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Pimp My Faucet: Foot Pedal Edition


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i've wanted foot pedal actuation for the kitchen sink (and every other sink, honestly) for a long time, and now it's set up!

 

why? it's very convenient to be able to get a quick splash of water without reaching over to the faucet valve. imagine repetitive tasks like doing dishes. also, if your hands are dirty, you don't have to touch anything to rinse them off.

 

after researching, i found that there are products available that can be used to retrofit existing fixtures. they work by placing remotely-actuated valves in series with the fixture supply shutoffs. i think i saw a few kinds of valve actuation: hydraulic (using tap water as the working fluid), solenoid, and tension cable. of these, hydraulic seems like the industry standard. it appears to be a tested technology that's been used in dental, medical, and other commercial applications for decades.

 

i found two promising hydraulic manufacturers:

 

https://www.tapmaster.ca/

http://autotap.net/

 

even though it was more expensive, i ended up going with tapmaster. seems to be of overall higher quality, and i like the design more (both of the foot pedal and the valves).

 

if you end up getting one of these (or another brand), be sure to get one that lets you lock it on for continuous flow. sometimes, you'll want to bypass it and use it like a normal faucet if you're filling up a big pot or whatever.

 

i got model 1750 which is the kick plate style (with locking mechanism for continuous flow):

 

2037639394_tapmaster1750kickplate.thumb.jpg.eaf32423aa64163cb425a5d3fd91c6fd.jpg

 

i chose that over the euro style because i think it's probably more ergonomic to use with repetitive tasks. with the kickplate, i don't even have to move my foot. i just have my toes resting against it, and i extend them forward a bit. with the euro style, i think you probably have to move your foot side to side a bit or pivot on your ankle. update: after looking at the euro's manual, it seems that you can actually actuate it by pushing the probe in any direction, including straight forward/inward assuming you have sufficient clearance so the probe doesn't bump the cabinet toekick. i thought it had to be to the side like they show in the vid i linked. if i had known that, i might have gotten it instead of the kickplate. oh well. i like solid, industrial things anyways. :) 

 

aside from looking way more conspicuous, a less obvious downside to tapmaster's kickplate style is it can be fiddly to tune the lock mechanism. mine wasn't right from the factory, and i had to adjust the clearance between actuator and the kickplate. if the gap's too small (or touching), the latch doesn't disengage. if it's too big, it won't stay latched. the manual suggests 0.02" of clearance. i tried to hit that spec using a feeler gauge (commonly used for adjusting valve clearance in an engine), but it was a waste of time. what worked for me was adjusting it bit by bit until it was perfect. in my case, i increased the clearance a half turn of the actuator's rear mounting nut at a time (take off the front nut and washers to make it easier). to make it easy to keep track of orientation, mark one corner of the rear nut with a sharpie. once i was in the ballpark, i found that repositioning by a quarter turn got me where i wanted. another quarter turn from there in either direction gave bad performance. i don't think the euro style needs this kind of fiddling. i felt it was a big waste of time, but whatever. all done now!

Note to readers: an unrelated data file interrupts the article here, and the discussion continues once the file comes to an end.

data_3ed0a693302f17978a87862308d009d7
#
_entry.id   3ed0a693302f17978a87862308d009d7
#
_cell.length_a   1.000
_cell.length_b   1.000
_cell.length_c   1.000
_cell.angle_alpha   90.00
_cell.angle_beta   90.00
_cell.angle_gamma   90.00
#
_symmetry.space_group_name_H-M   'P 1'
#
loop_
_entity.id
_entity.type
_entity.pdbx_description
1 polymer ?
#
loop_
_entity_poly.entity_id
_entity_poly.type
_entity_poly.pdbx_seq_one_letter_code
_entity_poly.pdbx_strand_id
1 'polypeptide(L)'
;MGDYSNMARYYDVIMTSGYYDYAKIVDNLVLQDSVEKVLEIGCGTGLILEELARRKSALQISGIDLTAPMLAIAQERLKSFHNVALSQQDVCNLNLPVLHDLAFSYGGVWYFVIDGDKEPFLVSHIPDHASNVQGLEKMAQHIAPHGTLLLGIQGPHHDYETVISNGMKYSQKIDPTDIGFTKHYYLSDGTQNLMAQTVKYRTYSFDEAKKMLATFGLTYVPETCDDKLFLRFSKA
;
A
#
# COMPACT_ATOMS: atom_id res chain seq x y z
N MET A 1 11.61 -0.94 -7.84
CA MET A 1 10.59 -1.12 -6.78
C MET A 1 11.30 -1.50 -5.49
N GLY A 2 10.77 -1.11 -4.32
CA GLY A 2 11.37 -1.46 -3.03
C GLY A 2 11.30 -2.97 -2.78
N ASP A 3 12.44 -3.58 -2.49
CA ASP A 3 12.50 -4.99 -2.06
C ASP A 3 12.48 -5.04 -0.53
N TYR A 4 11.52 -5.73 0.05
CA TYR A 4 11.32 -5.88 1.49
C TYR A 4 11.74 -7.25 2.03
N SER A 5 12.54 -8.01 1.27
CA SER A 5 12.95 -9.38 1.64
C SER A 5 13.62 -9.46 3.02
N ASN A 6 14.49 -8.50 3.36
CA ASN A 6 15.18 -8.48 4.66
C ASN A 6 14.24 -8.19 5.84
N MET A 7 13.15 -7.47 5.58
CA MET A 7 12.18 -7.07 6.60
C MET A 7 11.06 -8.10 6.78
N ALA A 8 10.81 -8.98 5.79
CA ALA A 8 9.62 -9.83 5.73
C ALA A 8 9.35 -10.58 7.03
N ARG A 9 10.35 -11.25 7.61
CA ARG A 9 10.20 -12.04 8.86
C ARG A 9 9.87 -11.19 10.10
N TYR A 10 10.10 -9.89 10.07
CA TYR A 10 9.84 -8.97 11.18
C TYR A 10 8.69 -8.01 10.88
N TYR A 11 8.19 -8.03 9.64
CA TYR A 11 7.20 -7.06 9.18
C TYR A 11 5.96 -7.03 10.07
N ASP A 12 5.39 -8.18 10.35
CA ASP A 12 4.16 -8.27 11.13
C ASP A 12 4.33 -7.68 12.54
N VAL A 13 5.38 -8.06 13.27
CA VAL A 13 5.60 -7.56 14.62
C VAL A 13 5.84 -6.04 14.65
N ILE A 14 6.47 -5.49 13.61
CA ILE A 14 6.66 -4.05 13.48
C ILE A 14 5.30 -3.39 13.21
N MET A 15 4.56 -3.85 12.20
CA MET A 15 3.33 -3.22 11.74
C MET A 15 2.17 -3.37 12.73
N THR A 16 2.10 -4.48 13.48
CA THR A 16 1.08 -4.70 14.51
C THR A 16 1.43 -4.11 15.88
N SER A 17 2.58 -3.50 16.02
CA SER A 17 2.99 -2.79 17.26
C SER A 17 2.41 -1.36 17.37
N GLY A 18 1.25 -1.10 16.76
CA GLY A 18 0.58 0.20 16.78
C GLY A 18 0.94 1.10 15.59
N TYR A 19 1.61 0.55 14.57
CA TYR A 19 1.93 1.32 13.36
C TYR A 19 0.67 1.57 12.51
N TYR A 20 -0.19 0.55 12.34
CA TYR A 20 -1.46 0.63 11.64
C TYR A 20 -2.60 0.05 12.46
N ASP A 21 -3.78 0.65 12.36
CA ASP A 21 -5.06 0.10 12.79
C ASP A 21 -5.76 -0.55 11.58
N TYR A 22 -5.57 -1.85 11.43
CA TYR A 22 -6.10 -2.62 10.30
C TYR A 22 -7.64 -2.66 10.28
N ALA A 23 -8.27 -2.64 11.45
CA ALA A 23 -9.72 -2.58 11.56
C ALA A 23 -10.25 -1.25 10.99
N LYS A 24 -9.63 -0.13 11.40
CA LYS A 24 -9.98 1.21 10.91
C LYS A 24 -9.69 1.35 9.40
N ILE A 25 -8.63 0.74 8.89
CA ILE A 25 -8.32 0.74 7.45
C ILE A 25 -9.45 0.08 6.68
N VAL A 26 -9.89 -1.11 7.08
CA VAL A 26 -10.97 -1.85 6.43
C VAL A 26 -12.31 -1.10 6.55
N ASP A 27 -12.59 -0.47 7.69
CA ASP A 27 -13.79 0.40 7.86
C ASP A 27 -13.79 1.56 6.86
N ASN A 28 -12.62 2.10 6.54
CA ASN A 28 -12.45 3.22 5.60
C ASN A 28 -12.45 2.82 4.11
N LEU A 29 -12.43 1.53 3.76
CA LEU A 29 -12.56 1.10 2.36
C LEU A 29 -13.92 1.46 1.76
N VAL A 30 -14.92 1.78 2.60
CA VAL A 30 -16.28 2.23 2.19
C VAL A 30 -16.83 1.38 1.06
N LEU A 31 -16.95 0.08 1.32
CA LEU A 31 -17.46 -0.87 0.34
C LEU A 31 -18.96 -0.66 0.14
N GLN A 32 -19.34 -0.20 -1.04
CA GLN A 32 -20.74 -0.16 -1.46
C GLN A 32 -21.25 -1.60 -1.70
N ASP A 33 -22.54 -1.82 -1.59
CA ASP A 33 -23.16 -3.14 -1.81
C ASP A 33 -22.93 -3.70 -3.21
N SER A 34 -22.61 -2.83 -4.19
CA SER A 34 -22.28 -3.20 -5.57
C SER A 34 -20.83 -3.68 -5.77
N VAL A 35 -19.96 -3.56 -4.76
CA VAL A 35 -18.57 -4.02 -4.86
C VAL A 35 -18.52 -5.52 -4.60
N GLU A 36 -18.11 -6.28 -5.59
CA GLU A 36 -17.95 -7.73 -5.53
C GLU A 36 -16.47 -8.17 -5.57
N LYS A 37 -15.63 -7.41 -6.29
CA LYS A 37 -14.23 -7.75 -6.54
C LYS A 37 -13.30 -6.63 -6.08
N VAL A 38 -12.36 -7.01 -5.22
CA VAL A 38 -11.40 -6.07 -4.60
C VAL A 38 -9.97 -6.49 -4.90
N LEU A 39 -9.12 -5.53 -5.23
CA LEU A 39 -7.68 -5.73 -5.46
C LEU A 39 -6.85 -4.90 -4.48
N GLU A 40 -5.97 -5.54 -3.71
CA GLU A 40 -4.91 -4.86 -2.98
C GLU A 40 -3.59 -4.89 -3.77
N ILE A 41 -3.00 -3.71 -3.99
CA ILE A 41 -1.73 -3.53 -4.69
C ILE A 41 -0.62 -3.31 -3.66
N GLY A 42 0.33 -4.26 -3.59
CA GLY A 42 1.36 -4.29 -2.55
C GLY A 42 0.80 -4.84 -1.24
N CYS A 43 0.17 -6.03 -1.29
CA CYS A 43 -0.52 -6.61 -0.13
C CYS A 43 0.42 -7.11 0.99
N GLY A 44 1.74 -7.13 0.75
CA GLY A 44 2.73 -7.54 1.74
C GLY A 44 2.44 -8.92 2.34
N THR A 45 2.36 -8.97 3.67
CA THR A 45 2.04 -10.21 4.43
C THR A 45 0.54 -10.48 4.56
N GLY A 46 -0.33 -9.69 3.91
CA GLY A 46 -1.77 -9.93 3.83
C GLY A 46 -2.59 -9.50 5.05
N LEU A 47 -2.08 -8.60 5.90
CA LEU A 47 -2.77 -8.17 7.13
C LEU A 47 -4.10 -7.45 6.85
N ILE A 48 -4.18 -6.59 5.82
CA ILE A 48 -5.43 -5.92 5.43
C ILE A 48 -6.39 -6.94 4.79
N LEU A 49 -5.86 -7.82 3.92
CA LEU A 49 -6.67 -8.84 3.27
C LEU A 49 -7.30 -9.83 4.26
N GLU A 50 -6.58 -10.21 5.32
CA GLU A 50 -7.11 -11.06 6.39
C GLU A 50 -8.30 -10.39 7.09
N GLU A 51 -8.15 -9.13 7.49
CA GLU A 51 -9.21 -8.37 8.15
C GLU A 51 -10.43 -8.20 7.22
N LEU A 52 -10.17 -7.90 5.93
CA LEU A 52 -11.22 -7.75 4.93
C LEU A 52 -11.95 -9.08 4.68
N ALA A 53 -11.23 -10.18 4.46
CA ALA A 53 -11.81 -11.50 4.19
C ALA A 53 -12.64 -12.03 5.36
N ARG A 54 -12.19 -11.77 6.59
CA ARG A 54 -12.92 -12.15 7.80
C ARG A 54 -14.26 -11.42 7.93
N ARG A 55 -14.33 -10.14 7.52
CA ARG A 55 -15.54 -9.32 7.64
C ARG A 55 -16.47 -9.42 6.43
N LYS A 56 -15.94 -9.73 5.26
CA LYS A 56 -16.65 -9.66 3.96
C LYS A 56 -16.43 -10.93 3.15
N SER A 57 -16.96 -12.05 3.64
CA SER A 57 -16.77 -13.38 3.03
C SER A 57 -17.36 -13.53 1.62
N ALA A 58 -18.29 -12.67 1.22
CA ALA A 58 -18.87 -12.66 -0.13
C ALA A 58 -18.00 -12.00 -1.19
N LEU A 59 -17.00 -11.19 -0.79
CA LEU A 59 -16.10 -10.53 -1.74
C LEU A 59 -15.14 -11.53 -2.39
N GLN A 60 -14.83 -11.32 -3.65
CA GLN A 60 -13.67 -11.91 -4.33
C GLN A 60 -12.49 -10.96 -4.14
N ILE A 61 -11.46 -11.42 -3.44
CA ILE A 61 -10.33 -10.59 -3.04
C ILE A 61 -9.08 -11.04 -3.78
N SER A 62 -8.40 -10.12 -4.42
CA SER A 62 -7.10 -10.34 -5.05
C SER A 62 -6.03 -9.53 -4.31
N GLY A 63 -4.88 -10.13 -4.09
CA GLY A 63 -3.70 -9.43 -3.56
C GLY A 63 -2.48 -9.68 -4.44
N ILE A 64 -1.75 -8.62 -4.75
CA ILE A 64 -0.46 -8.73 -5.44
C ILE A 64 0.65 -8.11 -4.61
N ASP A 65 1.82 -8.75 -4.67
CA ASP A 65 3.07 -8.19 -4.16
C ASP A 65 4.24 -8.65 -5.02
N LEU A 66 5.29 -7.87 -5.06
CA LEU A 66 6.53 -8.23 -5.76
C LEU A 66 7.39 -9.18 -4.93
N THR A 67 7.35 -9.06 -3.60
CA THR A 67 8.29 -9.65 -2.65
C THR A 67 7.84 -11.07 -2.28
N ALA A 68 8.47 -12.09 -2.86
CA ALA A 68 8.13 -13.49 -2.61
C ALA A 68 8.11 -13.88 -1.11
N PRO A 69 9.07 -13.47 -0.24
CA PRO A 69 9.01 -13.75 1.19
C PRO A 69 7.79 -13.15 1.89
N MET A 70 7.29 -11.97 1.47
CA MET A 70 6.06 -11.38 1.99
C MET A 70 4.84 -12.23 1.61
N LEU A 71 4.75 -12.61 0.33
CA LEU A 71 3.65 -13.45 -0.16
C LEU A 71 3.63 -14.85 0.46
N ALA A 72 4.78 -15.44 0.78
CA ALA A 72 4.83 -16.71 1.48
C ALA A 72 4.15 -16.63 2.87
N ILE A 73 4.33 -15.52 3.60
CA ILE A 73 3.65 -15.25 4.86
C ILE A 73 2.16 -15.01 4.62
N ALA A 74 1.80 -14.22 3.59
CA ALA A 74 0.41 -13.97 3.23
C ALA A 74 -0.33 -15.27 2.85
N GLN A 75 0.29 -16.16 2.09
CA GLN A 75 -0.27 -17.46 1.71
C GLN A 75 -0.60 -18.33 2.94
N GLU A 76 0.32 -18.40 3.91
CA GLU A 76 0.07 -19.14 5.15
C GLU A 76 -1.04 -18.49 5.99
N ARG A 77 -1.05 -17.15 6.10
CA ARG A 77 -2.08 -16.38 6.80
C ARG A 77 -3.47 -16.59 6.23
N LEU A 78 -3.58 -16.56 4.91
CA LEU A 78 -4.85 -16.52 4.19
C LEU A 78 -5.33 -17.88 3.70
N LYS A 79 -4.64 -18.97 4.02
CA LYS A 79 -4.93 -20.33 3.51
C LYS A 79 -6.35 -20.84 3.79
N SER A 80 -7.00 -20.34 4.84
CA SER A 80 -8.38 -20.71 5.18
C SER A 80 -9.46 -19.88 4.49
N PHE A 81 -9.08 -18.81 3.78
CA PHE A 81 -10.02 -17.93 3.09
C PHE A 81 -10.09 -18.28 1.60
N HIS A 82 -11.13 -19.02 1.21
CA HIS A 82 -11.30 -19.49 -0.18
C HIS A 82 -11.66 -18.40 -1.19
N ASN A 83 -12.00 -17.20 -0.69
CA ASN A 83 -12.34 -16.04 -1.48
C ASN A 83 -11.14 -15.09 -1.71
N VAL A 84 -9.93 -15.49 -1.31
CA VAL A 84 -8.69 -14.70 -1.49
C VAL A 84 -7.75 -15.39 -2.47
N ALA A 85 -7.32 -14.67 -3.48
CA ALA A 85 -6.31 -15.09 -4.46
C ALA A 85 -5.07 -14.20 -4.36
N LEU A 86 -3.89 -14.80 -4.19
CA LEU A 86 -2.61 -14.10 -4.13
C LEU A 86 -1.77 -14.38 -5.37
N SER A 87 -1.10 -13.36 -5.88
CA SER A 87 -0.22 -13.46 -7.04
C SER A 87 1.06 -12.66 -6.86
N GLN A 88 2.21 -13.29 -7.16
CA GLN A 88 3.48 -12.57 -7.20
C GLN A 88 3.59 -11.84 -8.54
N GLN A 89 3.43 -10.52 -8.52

overall, i'm extremely satisfied with the product. i love using it.

 

here's my installation (control line fished under the cabinet):

 

722133950_tapmasterinstall.thumb.jpg.36b8753964b54a7a37ccb4559e37d90d.jpg

 

i'm also proud of that garbage disposal, lol. insinkerator evolution excel. 1 HP and very quiet!

 

i bought my tapmaster from conservastore.com ($344) because i couldn't find a better deal. their site said "in stock", but it took them about two weeks to ship it (missing a deadline they gave). however, to their credit, they did have excellent communication. i can recommend them if you don't mind waiting.

 

anyone else have a similar setup going?

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First, that is the neatest plumbing work I have ever seen ,  nice job.  Second, while I understand the general idea,  I find I am always adjusting the temp, and my assumption is the food pedal is only on off, correct?  

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8 hours ago, jaw said:

i've wanted foot pedal actuation for the kitchen sink (and every other sink, honestly) for a long time, and now it's set up!

 

why? it's very convenient to be able to get a quick splash of water without reaching over to the faucet valve. imagine repetitive tasks like doing dishes. also, if your hands are dirty, you don't have to touch anything to rinse them off.

 

after researching, i found that there are products available that can be used to retrofit existing fixtures. they work by placing remotely-actuated valves in series with the fixture supply shutoffs. i think i saw a few kinds of valve actuation: hydraulic (using tap water as the working fluid), solenoid, and tension cable. of these, hydraulic seems like the industry standard. it appears to be a tested technology that's been used in dental, medical, and other commercial applications for decades.